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BUSINESS NA Wharton Coursera Business Financial Modeling Quiz. Module 1 to module 4 50 Questions and Answers. University of Pennsylvania

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Module 1 Quiz: Comparisons, Cooperation, and Competition Quiz, 10 questions Question 1 1 point 1. Question 1 Peter, Angela, and Opie work together at the Pawtucket Brewery. They worked closely a... s a team to promote Pawtucket new craft beer. They started working at Pawtucket the same year and they often socialize together. At the end of the year, Opie was selected as the employee of the month. Peter has really worked hard and had hoped to be promoted. When he compares his position to Opies, he makes a(n): Upward social comparison. Downward internal comparison. Downward social comparison. Upward internal comparison. Question 2 1 point 2. Question 2 In the latest marketing campaign for Pawtucket’s craft beer, Bonanza Brew, demand far exceeded supply. In fact, at most bars, Bonanza Brew sold out quickly and at others it had to be rationed. This further increased demand for Bonanza Brew. This is a classic example of: Scarcity. Social cooperation.Dynamic instability. Social competition. Question 3 1 point 3. Question 3 Suppose that Peter cares deeply about his career and also loves to write poetry. He does not like gardening. Opie cares deeply about her career and is an avid gardener, but does not like poetry. Which of the following is an example of impactful comparisons that are likely to be intense? Opie comparing her gardening accomplishments to Peter’s advancement in the company. Peter comparing his poetry accomplishments to Opie’s gardening accomplishments. Peter comparing his advancement in the company to Opie’s advancement. Peter comparing his poetry accomplishments to Opie’s lack of interest in poetry. Question 4 1 point 4. Question 4 Which of the following comparisons are likely to be very intense? (Check all that apply) Graduates at a college reunion sharing their accomplishments with each other. Expectant fathers gaining weight. Everyone in the office ate a doughnut, so you take one as well.The sports rivalry between UNC and Duke. Question 5 1 point 5. Question 5 Which of the following is NOT an example of a comparison process that triggers harmful effects? Adopting children instead of having children of your own. A capuchin monkey is refusing to trade their stone for a cucumber when it notices its neighbor receiving a grape instead. The American Airline union withdrawing concession when they realized AA executives received special retention bonuses. David Miliband resigning from British parliament when his brother Ed wins the leadership position for the Labor Party at the last round. Abel Kiviat lamenting his second place finish and silver medal from the 1912 Olympics. Question 6 1 point 6. Question 6 James Woods High School’s soccer team comes out roaring in the second half after being down by one point at halftime, and wins in a blowout. This is an example of: Blowout effect. Motivational effects of comparison. The special comparison effect.Discontinuous comparison effects. Question 7 1 point 7. Question 7 Stewart, a runner, has an intense rivalry against Bertram. At a recent race, Stewart and Bertram were both running faster than their personal records because they were running together. Stewart, wanting to win so badly against his rival, trips Bertram on purpose right before the finish line and wins the race. Which of the following is true? Stewart tripping Bertram is an example of a constructive comparison. Stewart’s desire to beat his rival reflects the power of internal comparisons. Stewart wanting to beat his rival badly reflects a form of reference point comparison. Stewart and Bertram are both likely to run faster because of rivalry effects. Question 8 1 point 8. Question 8 The comparison process can do which of the following? (Check all that apply) Help to explain why rivals take steroids. Help to explain why people quit competitions when they are losing badly. Help explain why people feel better after volunteering to help the homeless.  Help to explain why people are more motivated when they are losing by a small amount.Help to explain why someone who writes well for one magazine is more likely to write for a second magazine. Question 9 1 point 9. Question 9 Tom and Diane both work as news anchors for Channel Five News. With a pay raise negotiation meeting coming up, Tom focused on getting the biggest raise that he could get, while Diane was focused on getting something more than her current pay. After the meeting, both Tom and Diane received a medium raise (more than their current salary, but less than Tom’s idea of a best raise possible). Choose all of the statements that are true: (Check all that apply) Diane is less motivated at work, but is more satisfied with the raise. In general, Tom’s attitude is likely to improve his salary outcomes, but make him less happy than Diane. Diane is an example of reservation price focus. Tom is less satisfied with the raise. Tom is an example of target focus. Question 10 1 point 10. Question 10 What are the key principles to make social comparisons more constructive? (Check all that apply) Make sure successes go in the expected order. Make sure employees only make internal, rather than external comparisons.Provide new opportunities to compete. Highlight diversity among competitors when one is selected as the winner. I, Arijit Paul, understand that submitting work that isn’t my own may result in permanent failure of this course or deactivation of my Coursera account.Module 2 Quiz: Building Trust and Cooperation Quiz, 13 questions Question 1 1 point 1. Question 1 Many of our most pressing problems—from conserving water to reducing pollution to paying taxes— are examples of: Collective Dilemma Cooperative Dilemma Social Dilemma Prisoner's Dilemma Question 2 1 point 2. Question 2 SHIELD corporation is a company that provides security and alarm monitoring systems. The company president, Nick, wants to improve cooperation among SHIELD’s employees. What principles describe the tactics Nick used? Nick took his team on a team-bonding obstacle course and a potluck dinner. Shared identity Shadow of the futureAccountability. Shadow of the present Shadow of the past Question 3 1 point 3. Question 3 SHIELD corporation is a company that provides security and alarm monitoring systems. The company president, Nick, wants to improve cooperation among SHIELD’s employees. What principles describe the tactics Nick used? Nick told his team that they will stay together for the next five years. Accountability Shared identity Shadow of the past Shadow of the future Shadow of the present Question 4 1 point 4. Question 4 SHIELD corporation is a company that provides security and alarm monitoring systems. The company president, Nick, wants to improve cooperation among SHIELD’s employees. What principles describe the tactics Nick used?Nick bought all of his employees SHIELD sweatshirts and shirts with SHIELD’s logo. Shadow of the present Shared identity Shadow of the future Accountability Shadow of the past Question 5 1 point 5. Question 5 SHIELD corporation is a company that provides security and alarm monitoring systems. The company president, Nick, wants to improve cooperation among SHIELD’s employees. What principles describe the tactics Nick used? Nick implemented an open office design so that every employee can observe how hard other employees are working. Accountability Shared identity Shadow of the past Shadow of the present Shadow of the futureQuestion 6 1 point 6. Question 6 Which of the following is NOT a good example of showing vulnerability to build trust? Fouad, a competent salesman for his company, makes offensive jokes when he’s hanging out with his co-workers in the break room. Adam, who has just been elected as President of the United States, brings his dog West with him to the White House. Peter, a successful salesperson, reveals how he initially struggled to develop his close relationships with his clients. Mort sings off key during karaoke night with colleagues at their favorite bar. Bruce, a counselor, drops his clipboard demonstrating his clumsiness at start of patient visits to help them relax during their sessions. Question 7 1 point 7. Question 7 Which of the following are examples of strategies to build trust? (Check all that apply) When running for state representative, Ron Klein focused exclusively on demonstrating his competency and avoided off-topic conversations (e.g., discussion of his family). Jon, the owner of Happy-Go-Lucky Toys, always wears a suit whenever he visits the factory floor, even though it is a messy place (where his employees wears work clothes). Mr. Rosso, a guidance counselor at the local high school, builds rapport with his students by chatting about topics they find interesting, like favorite rock bands.Tricia Takanawa, a reporter, makes sure that she’s on time when conducting interviews to demonstrate that she values her interviewees’ time as much as hers. Question 8 1 point 8. Question 8 During the French Indian War in 1754 to 1763, the British were fighting the French for territory in North America. As part of the British colonies, Americans were trained by the British (including General George Washington) and banded together to fight against the French. However, during the American Revolution, the French became allies with the Americans in the fight for independence against the British. Which of the following statements are true? (Check all that apply) Common enemies can promote unexpected alliances. For the French and the American rebels, their super ordinate goal was attacking the Indians. The shifting alliances between the French, Indians, American colonists, and British are an anomaly in modern history. The common enemy principle helps to explain why the French rushed to aid the American rebels. Question 9 1 point 9. Question 9 In 2008, the CEOs of Ford, Chrysler, and General Motors asked the U.S. government for a $25 billion federal loan. Which of the following statements are correct? (Check all that apply) It always pays to do things in the most time-sensitive way. To build trust, it is critical for words and deeds to match.When it comes to serious issues, like asking for a large loan, people only care about the message (e.g., how large the loan is), not how the message is delivered. When the CEO’s first traveled to Washington D.C., all three CEO’s flew in on separate corporate jets. Question 10 1 point 10. Question 10 Chris has a crush on a girl at his high school, Barbara. In order to show that he likes her very much, Chris first picks flowers for her. Barbara is happy, but isn’t impressed as much by the gift nor is she convinced that Chris really likes her. Chris starts a paper route to save money, and buys Barbara an expensive perfume for her birthday. Which of the following statements are true? (Check all that apply) The unobservable information in this signaling story is how much Chris likes Barbara. Chris’ signal to Barbara was more powerful when he bought her an expensive perfume than when he got her flowers. By sending Barbara flowers, Chris sent a signal that was clear but not powerful. The only way to send a powerful signal is to spend more money. By buying perfume, Chris sent a signal that was unclear. Question 11 1 point 11. Question 11 Both Neil and Jake are vying to work at Channel Five News station. Neil, who really wants to work in TV production, is head of the AV club at his high school. He also worked as an unpaid internship at the Channel Five News station over the summer. Jake, to prepare for his interview for the job position, watches some of the clips from Channel Five News and takes notes of the things he likes. Which of the following statement is NOT true?Neil’s work as an unpaid intern and in the AV club is a clear signal from Neil that he wants to work in TV production. Jake watching all some of the news clips to prepare for the interview is clear signaling that he wants to work in TV production. Neil’s investment in taking the unpaid internship was more costly for him than Jake’s investment in time preparing. Neil’s willingness to work as an unpaid intern is a more powerful signal than Jake’s preparation for the interview. Jake should get the job because he prepared more for his interview than Neil. Question 12 1 point 12. Question 12 Which of the following is true about the relationship between emotions and trust? (Check all that apply) Donna is more prone to feeling guilty than Loretta. As their supervisor, it’s better for Mr. Brown to trust Donna more than Loretta. Ollie reveals during his job interview a time when he made a mistake at work. Ollie describes how guilty he felt letting people down. Tom the recruiter believes that this is a sign that Ollie is a trustworthy person and hires him. Emotions like anger can decrease how much we trust other people, even when the people we are really angry at are different. We should never pay attention to how we feel when we decide how much we trust someone.Jerome was planning on discussing the possibility of getting a promotion with his supervisor Horace. He noticed that Horace got into an argument with his spouse, but he figured that since he was prepared to ask for a promotion that Horace’s argument had nothing to do with his request, he would ask Horace for the raise. This was the wise thing to do. Question 13 1 point 13. Question 13 Dale owns a pest control company Dale’s Dead Bug. While he was on vacation, Dale notices that his company’s rating by their clients were low, and feels suspicious that his employees are slacking off. When he returns from break, Dale goes on an inspection of the office, and notices that all of his employees are working very hard. Dale concludes that he was simply being paranoid. Which of the following statement is correct? (Check all that apply) The employees at Dale’s Dead Bug anticipated Dale’s inspection and worked hard while being observed. Dale failed to appreciate how strategically people behave when they are and are not observed. It is a good idea to switch rating systems when managers go on vacation. The direct observation should put Dale’s concerns at ease. I, Arijit Paul, understand that submitting work that isn’t my own may result in permanent failure of this course or deactivation of my Coursera account.Module 3 Quiz: Deception and Apologies Quiz, 10 questions Question 1 1 point 1. Question 1 Which of the following is NOT a fundamental truth about deception? Deception is both chronic and often successful Deception is hardwired Deception hijacks existing systems Deception is always bad Deception demonstrates a "Theory of Mind" Question 2 1 point 2. Question 2 A polygraph test measures which of the following? (check all that apply) Frequency of Lies Severity of Lies Perspiration Heart RateAnxiety Question 3 1 point 3. Question 3 Which of the following are cues to detect deception? (check all that apply) Talking Slowly Anxiety Micro-Expressions Sarcasm or contempt Disrespectful actions Question 4 1 point 4. Question 4 Asynchrony in the context of detecting deception is: (check all that apply) Comes from discomfort When your thoughts don't match your feelings When your clothes don't match your shoes Mismatch between verbal and non-verbal cuesA cue that someone is trying to deceive you Question 5 1 point 5. Question 5 Practical steps to take when you detect or suspect deception include: (check all that apply) Give them a chance to correct the lie Give them an opportunity to exit the situation Threaten them with punishment Demand the truth Confront them tactfully Question 6 1 point 6. Question 6 What is true about deception? (check all that apply) Liars always get caught Doesn't cause anxiety Can be reliably detected by the computer Deception is very commonPeople aren't very good at detecting deception Question 7 1 point 7. Question 7 What is true about core and non-core violations? (check all that apply) All non-core violations are terminal. It's easier to forgive a violation that reflects lack of competence than a violation that reflects lack of integrity The same violation can be core for one person or company and non-core for another Core violations are terminal, while non-core violations can be overcome Apologies always work to regain trust Question 8 1 point 8. Question 8 What can we learn from bad apologies? It doesn't matter who apologizes, as long as someone does Perspective-taking is essential before formulating an apology Penance doesn't matter in today's society There is no such thing as a bad apologyYou don't have to think about who you are apologizing to Question 9 1 point 9. Question 9 What are the key elements of the apology formula? (check all that apply) Televising the apology Penance: appropriate follow-up actions Remorse: who apologizes Speed of response Candor: full disclosure Question 10 1 point 10. Question 10 Which one of the following statements is true? For companies in the service industry, it's almost impossible to recover from a service failure You don't need to train employees to apologize Companies should be prepared to apologize You should only consider your own actions, and not their effects, when you apologizeYou can never be too quick to apologize I, Arijit Paul, understand that submitting work that isn’t my own may result in permanent failure of this course or deactivation of my Coursera account. Module 4 Quiz: Effective Communication and StrategiesQuiz, 10 questions Question 1 1 point 1. Question 1 What are the three main goals of communication? (Check all that apply) Convince people that you know more than you actually do Convey our ideas Gather information Conceal underlying feelings when they might distort your message Change relationships Question 2 1 point 2. Question 2 Effective communication does which of the following? (Check all that apply) Makes the communicator appear modest Explains all of the details and possible contingencies Is persuasive Grabs attentionFocuses on a single message Question 3 1 point 3. Question 3 One of the most effective mechanisms for gathering information is to: Conduct focus groups Ask direct questions Share your opinions Remain aloof Survey acquaintances Question 4 1 point 4. Question 4 What are some ways to demonstrate active listening? (Check all that apply) Ask questions that require elaboration Speak less Nodding Summarize what people have saidStart by stating your viewpoint Question 5 1 point 5. Question 5 Approximately how much of the communication that we get is non-verbal communication: Less than 10% 10-20% 70-90% 30-50% 100% Question 6 1 point 6. Question 6 You have just discovered that you’ve made a critical error at work that will reflect badly on your boss. You know you must make her aware of the mistake and apologize. What is the best media to use to communicate this message? Web conference Telephone Face to face Instant messageEmail Question 7 1 point 7. Question 7 When is it appropriate and/or useful to use a threat? (Check all that apply) To signal that the status quo is unacceptable To punish someone To set a precedent and build credibility To intimidate someone To get attention To display your personal power Question 8 1 point 8. Question 8 What are the best ways to respond to threats? (Check all that apply) Diagnose the motivation behind the threat. Why are they doing it? Where is the threat coming from? Label the threat Express understandingWith a counter-threat Taunt the person making the threat Question 9 1 point 9. Question 9 Why do goals work? (Check all that apply) They increase persistence They instill envy They create unrealistic expectations Goals promote patience and creativity They focus attention Question 10 1 point 10. Question 10 Which of the following are pitfalls of goal setting? (Check all that apply) Goals can encourage risk-taking Goals can increase persistence Goals can communicate key valuesGoals can focus attention too narrowly Unmet goals can promote unethical or illegal behavior I, Arijit Paul, understand that submitting work that isn’t my own may result in permanent failure of this course or deactivation of my Coursera account. Module 1 Quiz: Introduction and Tom Tierney Quiz, 10 questionsQuestion 1 1 point 1. Question 1 What are the four domains of life as described in our course? Work; family; friends; relaxation. Health; work; volunteering; friends. Work or school; home or family; community or society; and the private realm of mind, body, and spirit. Family; work or school; sleep; child care. Question 2 1 point 2. Question 2 Why is describing the ideal lifestyle in terms of “work/life balance” problematic? It ignores the fact that life is actually the intersection and interaction of the four domains of life: work or school; home or family; community or society; and the private realm of mind, body, and spirit. Each of the answer options shown is correct. The idea that work competes with life ignores the more nuanced reality of our humanity. The image of the scale forces you to think in terms of trade-offs instead of the possibilities for harmony. Question 3 1 point3. Question 3 What are four-way wins? When four of your favorite teams each win a game in one week. Actions that result in life being better in all four domains of life. A solution that leads to four improvements in your life. Methods to involve four other people in helping you reach a goal. Question 4 1 point 4. Question 4 What are the three main principles of Total Leadership? Be real, be whole, be committed. Be real, be whole, be innovative. Be real, be kind, be creative. Be smart, be whole, be caring. Question 5 1 point 5. Question 5 Why were Tom Tierney, Sheryl Sandberg, Eric Greitens, Michelle Obama, Julie Foudy, and Bruce Springsteen selected as the six exemplars for this course?So you can learn about what they have done and copy it to have as successful a life as each of them has had. They have all the money in the world, beautiful and supportive spouses, bosses who really care about them, or supersized native talents that make it easy to find four-way wins. Each of them was born into a life of high privilege and has used that privilege to become successful. They have found ways to integrate work and the rest of life, to achieve four-way wins, and to bring different areas of their lives into greater harmony. Question 6 1 point 6. Question 6 When Tom Tierney, at the peak of his powers as CEO, chose to leave in the prime of his career and launch a small non-profit start-up he demonstrated the skill of: Clarifying expectations. Focusing on results. Conveying values with stories. Envisioning your legacy. Question 7 1 point 7. Question 7 By finding ways to move ever closer to achieving simultaneous four-way wins—actions that benefit work, home, community, and self, all at once—such as volunteering for the United Way early in his career to serving on numerous nonprofit boards and founding Bridgespan, Tierney demonstrated the skill of:Focusing on results. Holding yourself accountable. Conveying values with stories. Weaving disparate strands. Question 8 1 point 8. Question 8 By persistently rejecting traditional ideas and solutions and the traditional model of trade-offs implied by the “learn-earn-serve” model of personal development, Tierney demonstrates the skill of: Seeing new ways of doing things. Managing boundaries intelligently. Building supportive networks. Focusing on results. Question 9 1 point 9. Question 9 Picking a few important stakeholders—people you believe are important to your future—from different areas of your life and asking them to describe you briefly in order to discover how others see you can help to strengthen your skill in: Helping others.Weaving disparate strands. Creating cultures of innovation. Embracing change courageously. Question 10 1 point 10. Question 10 Creating visual images of the connections among different strands of an idea in ways that allow you to look at a large amount of information about a subject on one page in a holistic way in order to enhance creativity can help to strengthen your skill in: Focusing on results. Seeing new ways of doing things. Resolving conflicts among domains. Clarifying expectations. I, Arijit Paul, understand that submitting work that isn’t my own may result in permanent failure of this course or deactivation of my Coursera account. Module 2 Quiz: Sheryl Sandberg and Eric Greitens Quiz, 10 questions Question 1 1 point1. Question 1 When Sandberg recounted an experience about herself and two other students attending a college history course that highlighted the confidence gap between female overachievers and male achievers, she demonstrated the skill of: Helping others. Seeing new ways of doing things. Resolving conflicts among domains. Conveying values with stories. Question 2 1 point 2. Question 2 By growing the Women of Silicon Valley gatherings into a community of friends, tech executives, venture capitalists, other mothers, book club friends, former colleagues, and family members, Sandberg fostered mutually supportive relationships across all spheres of her life and demonstrated the skill of: Holding yourself accountable. Building supportive networks. Resolving conflicts among domains. Knowing what matters. Question 3 1 point3. Question 3 By implementing creative strategies to pursue harmony between work and the rest of life, Sandberg demonstrates the skill of: Focusing on results. Embodying values consistently. Resolving conflicts among domains. Clarifying expectations. Question 4 1 point 4. Question 4 Identifying three or four significant events in your life that taught you something about yourself or shaped the person you are, identifying the tension in each experience and how you dealt with it and how each episode shaped your belief, and then telling your stories to others can help to strengthen your skill in: Challenging the status quo. Conveying values with stories. Clarifying expectations. Holding yourself accountable. Question 5 1 point 5. Question 5Listing the names of the three to five people who matter most to you in each domain of your life, describing one thing that you can do to provide some kind of help for some or all of these people or groups, and then giving that help and observing the impact this has both in how you feel about yourself and in how your supportive action fortifies your relationships, can help to strengthen your skill in: Building supportive networks. Creating cultures of innovation Embodying values consistently. Embracing change courageously. Question 6 1 point 6. Question 6 By forsaking more comfortable career paths to join the Navy so he could move beyond merely providing relief and to stay true to his belief that protection with force was a necessary complement to sending food and medicine in the real world of violent political strife, Greitens demonstrated the skill of: Managing boundaries intelligently. Building supportive networks. Creating cultures of innovation. Holding yourself accountable. Question 7 1 point7. Question 7 When Greitens took what he gained in different parts of his life (the attitude and skills he had acquired as a boxer, the knowledge and insight gleaned from his time as a humanitarian worker, the ability to teach others that effort dedicated to building strength leads to greatness) and used it to pursue a goal that mattered to him in another part – founding The Mission Continues – he demonstrated the skill of: Embracing change courageously. Focusing on results. Applying all your resources. Conveying values with stories. Question 8 1 point 8. Question 8 Finding someone you can make a commitment to about reaching a goal and then asking that person to regularly inquire about your progress, and offering to do the same for him or her, can help to strengthen your skill in: Challenging the status quo. Managing boundaries intelligently. Clarifying expectations. Holding yourself accountable. Question 9 1 point9. Question 9 Transferring skills or talents from one area of your life to another by first identifying your talents and then applying them in new areas, thereby enhancing the initial competency and enabling you to better meet goals in all parts of your life, can help to strengthen your skill in: Focusing on results. Applying all your resources. Embodying values consistently. Resolving conflicts among domains. Question 10 1 point 10. Question 10 Exploring alternative means to achieving goals by changing a pattern of behavior that you already use, and then working to understand your fears about that change and the pros and cons of switching up your routine, can help to strengthen your skill in: Envisioning your legacy. Focusing on results. Helping others. Managing boundaries intelligently. I, Arijit Paul, understand that submitting work that isn’t my own may result in permanent failure of this course or deactivation of my Coursera account.Module 3 Quiz: Michelle Obama and Julie Foudy Quiz, 10 questionsQuestion 1 1 point 1. Question 1 When Obama stated in an interview, “What I do in my life defines me. A career is one of the many things I do in my life. I am a mother first,” and then followed this up by making public choices in 2009 to focus on her children and their transition to a new city, a new school, and a new life as the President’s daughters rather than diving headfirst into the First Lady job, she demonstrated the skill of: Helping others. Aligning actions with values. Creating cultures of innovation. Challenging the status quo. Question 2 1 point 2. Question 2 When she worked to improve her family’s functioning by carving out private time to work out in the morning and, at the same time, compelling her husband to take some domestic responsibilities, Obama demonstrated the skill of: Managing boundaries intelligently. Embracing change courageously. Holding yourself accountable. Focusing on results.Question 3 1 point 3. Question 3 Thinking expansively about how a task you do contributes to the well-being of others, reflecting on the meaningof what you do, and recognizing how even mundane tasks hold meaning can inspire you to put more effort into such tasks, achieve goals more quickly, and increase well-being while strengthening your skill in: Managing boundaries intelligently. Aligning actions with values. Resolving conflicts among domains. Challenging the status quo. Question 4 1 point 4. Question 4 Selecting a one-hour time slot in which you will not use any technology—no internet, no smartphone, no electronic connectivity—and then considering how both you and others were affected by this experience can help you get accustomed to switching among the different spheres of your life as well as to become better able to move with grace and efficiency from one thing to another, and can help to strengthen your skill in: Knowing what matters. Conveying values with stories. Managing boundaries intelligently. Resolving conflicts among domains.Question 5 1 point 5. Question 5 Writing the beliefs that fuel your concerns about an upcoming change; working to determine if these beliefs are accurate by researching them and differentiating realistic concerns from the unrealistic ones that crop up as a result of bias, ignorance, or past experiences; and then talking your ideas over with a friend and asking him or her to ask you, “What would it be like if you weren’t afraid?” can help to strengthen your skill in: Building supportive networks. Weaving disparate strands. Envisioning your legacy. Embracing change courageously. Question 6 1 point 6. Question 6 As the founder of the Julie Foudy Sports Leadership Academy and a spokesperson for Global Girl Media, Julie Foudy works to empower young women and teach them lessons on leadership, volunteerism, and social change, and demonstrates the skill of: Holding yourself accountable. Helping others. Weaving disparate strands. Clarifying expectations.Question 7 1 point 7. Question 7 By challenging sexist institutional arrangements and investing time and energy to battle the forces that would repeal Title IX regulations designed to create parity for women’s sports, Julie Foudy demonstrates the skill of: Conveying values with stories. Challenging the status quo. Building supportive networks. Focusing on results. Question 8 1 point 8. Question 8 Identifying the important roles you play in each area of your life, thinking about the type of person you wish to become in each of those roles, and then identifying the one or two main features of those specific roles can help to strengthen your skill in: Creating cultures of innovation. Knowing what matters. Embracing change courageously. Building supportive networks. Question 9 1point 9. Question 9 By identifying a goal that either directly or indirectly benefits at least one other person, discovering how your efforts might help them, and then committing to providing that help, you can strengthen your skill in: Helping others. Clarifying expectations. Envisioning your legacy. Weaving disparate strands. Question 10 1 point 10. Question 10 Keeping a journal or log for a few days of any hypotheses that occur to you for new ways of getting things done, choosing one such idea to implement, and thinking about the assumptions about the way things are now you would have to challenge in order to move forward on this action can help to strengthen your skill in: Challenging the status quo. Aligning actions with values. Envisioning your legacy. Building supportive networks. I, Arijit Paul, understand that submitting work that isn’t my own may result in permanent failure of this course or deactivation of my Coursera account.Module 4 Quiz: Bruce Springsteen and Conclusion Quiz, 10 questions Question 1 1 point1. Question 1 In the aftermath of 9/11, Springsteen struggled to come to terms with what had occurred. He produced songs to express the grief and hope he found in himself, his family, and his community. Not only was this effort a way to articulate what was important in his life, it also put him on a path to becoming more directly involved in politics, even at the risk of alienating some of his fans, and demonstrated the skill of: Helping others. Embodying values consistently. Creating cultures of innovation. Weaving disparate strands. Question 2 1 point 2. Question 2 When Springsteen set limits on the scope of what he deemed acceptable behavior by requiring his band members to sign nondisclosure agreements that included language about guarding his family’s privacy, he demonstrated the skill of: Focusing on results. Seeing new ways of doing things. Clarifying expectations. Envisioning your legacy. Question 3 1 point3. Question 3 Springsteen’s pursuit of self-knowledge through counseling—and his public sharing about his journey—destigmatized counseling and opened doors for people, especially men, who might not otherwise seek help, and demonstrated the skill of: Managing boundaries intelligently. Resolving conflicts among domains. Aligning actions with values. Creating cultures of innovation. Question 4 1 point 4. Question 4 Thinking of an important person in your life—someone who matters to you and who you believe has a stake in your future—and imagining how he or she would answer the question, “What are the main things you want or need from me?” can help to strengthen your skill in: Convey values with stories. Challenge the status quo. Clarifying expectations. Hold yourself accountable. Question 5 1 point 5. Question 5Thinking of a skill you could teach to someone and offering to do so, or telling someone about a recent accomplishment and what you had to learn in order to succeed, serves to create opportunities for others to try new things and can help to strengthen your skill in: Applying all your resources. Managing boundaries intelligently. Envisioning your legacy. Creating cultures of innovation. Question 6 1 point 6. Question 6 To determine which skills you need to develop most, you should: Select the skills best demonstrated by the exemplar you most relate to. Review the self-assessment you did in Module 1 to see which skills stood out as strengths you want to build on and which represented areas for improvement. Decide which of the suggested exercises sound like the most fun and do those. Start at the top of the list of skills and begin working on each one in order. Question 7 1 point 7. Question 7 What can you do to best position yourself to improve your capacity to lead and create opportunities for four-way wins?Try to emulate one of the exemplars in this course. Focus solely on one skill that means the most to you. Keep an open mind, stretch, and adjust. Stop working on the exercises if your first attempt is not successful. Question 8 1 point 8. Question 8 Which of these actions will help you to be successful in pursuing what matters; feeling more purposeful, connected, and optimistic; and developing your repertoire of skills? Sticking to your original plan of reaching your end goal without considering how you might improve your course of action based on what you’ve learned. Practicing the exercises exactly as described in this course without adjusting them for your own life circumstances. Being aware of why you’re doing what you’re doing in practicing new skills. Working to improve a skill because it seems like the “right” thing to do, even if it doesn’t ring true to you. Question 9 1 point 9. Question 9 Tierney, Sandberg, Greitens, Obama, Foudy, and Springsteen: Benefited from being born with extreme ambition.Achieved greatness mainly on their own, without much help from others. Never doubted themselves. Made errors and learned from them. Question 10 1 point 10. Question 10 Taking action to begin leading the life you want requires: Each of the answer options shown is correct. Believing that it’s possible to improve your capacity to lead the life you want. Applying your talents and passions to make the world somehow better. Learning from and reflecting on your mistakes. I, Arijit Paul, understand that submitting work that isn’t my own may result in permanent failure of this course or deactivation of my Coursera account. [Show More]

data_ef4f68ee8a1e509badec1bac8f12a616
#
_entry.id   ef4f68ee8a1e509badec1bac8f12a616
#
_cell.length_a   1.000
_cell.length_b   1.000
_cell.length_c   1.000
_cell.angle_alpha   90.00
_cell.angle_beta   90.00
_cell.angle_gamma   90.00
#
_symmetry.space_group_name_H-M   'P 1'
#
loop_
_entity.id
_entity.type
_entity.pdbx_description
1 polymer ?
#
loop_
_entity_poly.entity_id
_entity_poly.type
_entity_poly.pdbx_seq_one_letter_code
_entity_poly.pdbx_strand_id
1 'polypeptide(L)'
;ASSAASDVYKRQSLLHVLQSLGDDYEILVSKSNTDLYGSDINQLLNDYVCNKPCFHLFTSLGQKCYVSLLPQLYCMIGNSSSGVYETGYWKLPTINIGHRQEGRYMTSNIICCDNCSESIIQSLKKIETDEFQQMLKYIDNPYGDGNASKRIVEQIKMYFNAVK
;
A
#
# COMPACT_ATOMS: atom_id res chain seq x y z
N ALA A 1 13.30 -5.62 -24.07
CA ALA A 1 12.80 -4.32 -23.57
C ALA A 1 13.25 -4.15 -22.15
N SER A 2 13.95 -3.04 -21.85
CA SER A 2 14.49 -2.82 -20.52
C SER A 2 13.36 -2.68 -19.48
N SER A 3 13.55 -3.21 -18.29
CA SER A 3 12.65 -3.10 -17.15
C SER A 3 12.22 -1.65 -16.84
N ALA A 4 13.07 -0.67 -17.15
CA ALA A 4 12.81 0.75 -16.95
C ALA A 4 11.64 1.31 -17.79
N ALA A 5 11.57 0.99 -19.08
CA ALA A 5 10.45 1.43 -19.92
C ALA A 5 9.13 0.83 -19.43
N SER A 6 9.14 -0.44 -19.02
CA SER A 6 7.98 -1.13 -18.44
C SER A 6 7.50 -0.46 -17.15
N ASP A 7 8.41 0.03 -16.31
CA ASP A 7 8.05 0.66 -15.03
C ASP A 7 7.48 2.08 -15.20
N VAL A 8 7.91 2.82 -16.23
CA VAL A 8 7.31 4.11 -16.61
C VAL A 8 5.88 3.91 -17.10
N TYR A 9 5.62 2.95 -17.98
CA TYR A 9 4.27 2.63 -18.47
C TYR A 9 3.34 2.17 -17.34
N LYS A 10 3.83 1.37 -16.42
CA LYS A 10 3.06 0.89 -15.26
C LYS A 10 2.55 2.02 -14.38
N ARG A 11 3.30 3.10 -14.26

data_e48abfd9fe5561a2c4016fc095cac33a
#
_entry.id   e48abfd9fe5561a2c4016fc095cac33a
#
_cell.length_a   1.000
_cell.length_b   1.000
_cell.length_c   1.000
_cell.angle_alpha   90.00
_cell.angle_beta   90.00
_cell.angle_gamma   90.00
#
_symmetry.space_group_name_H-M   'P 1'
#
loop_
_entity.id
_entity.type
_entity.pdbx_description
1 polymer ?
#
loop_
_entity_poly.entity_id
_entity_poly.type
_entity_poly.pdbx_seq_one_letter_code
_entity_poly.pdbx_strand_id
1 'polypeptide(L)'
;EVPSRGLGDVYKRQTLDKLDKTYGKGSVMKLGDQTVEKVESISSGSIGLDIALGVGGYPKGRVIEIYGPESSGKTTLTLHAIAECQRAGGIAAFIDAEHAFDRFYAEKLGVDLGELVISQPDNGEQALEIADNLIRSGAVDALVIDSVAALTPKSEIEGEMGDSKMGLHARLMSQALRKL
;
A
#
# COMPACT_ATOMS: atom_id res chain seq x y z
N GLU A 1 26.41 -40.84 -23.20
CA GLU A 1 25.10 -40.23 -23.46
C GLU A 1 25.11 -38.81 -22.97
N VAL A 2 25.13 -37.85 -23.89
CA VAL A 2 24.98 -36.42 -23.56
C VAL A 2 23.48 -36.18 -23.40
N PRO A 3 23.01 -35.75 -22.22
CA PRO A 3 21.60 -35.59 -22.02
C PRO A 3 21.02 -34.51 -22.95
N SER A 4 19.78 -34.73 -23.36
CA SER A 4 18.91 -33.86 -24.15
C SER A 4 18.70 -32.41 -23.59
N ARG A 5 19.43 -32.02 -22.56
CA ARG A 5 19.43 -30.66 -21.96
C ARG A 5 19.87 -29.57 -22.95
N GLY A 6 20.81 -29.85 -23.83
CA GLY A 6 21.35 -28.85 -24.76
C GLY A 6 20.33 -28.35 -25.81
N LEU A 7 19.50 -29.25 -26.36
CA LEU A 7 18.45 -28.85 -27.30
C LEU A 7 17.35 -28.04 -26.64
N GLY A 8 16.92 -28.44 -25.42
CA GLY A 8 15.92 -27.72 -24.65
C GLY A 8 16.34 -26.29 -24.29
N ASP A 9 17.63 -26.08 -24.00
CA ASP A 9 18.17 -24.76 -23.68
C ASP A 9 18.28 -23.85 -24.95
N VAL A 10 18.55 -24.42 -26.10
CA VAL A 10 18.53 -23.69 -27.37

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What is Browsegrades

In Browsegrades, a student can earn by offering help to other student. Students can help other students with materials by upploading their notes and earn money.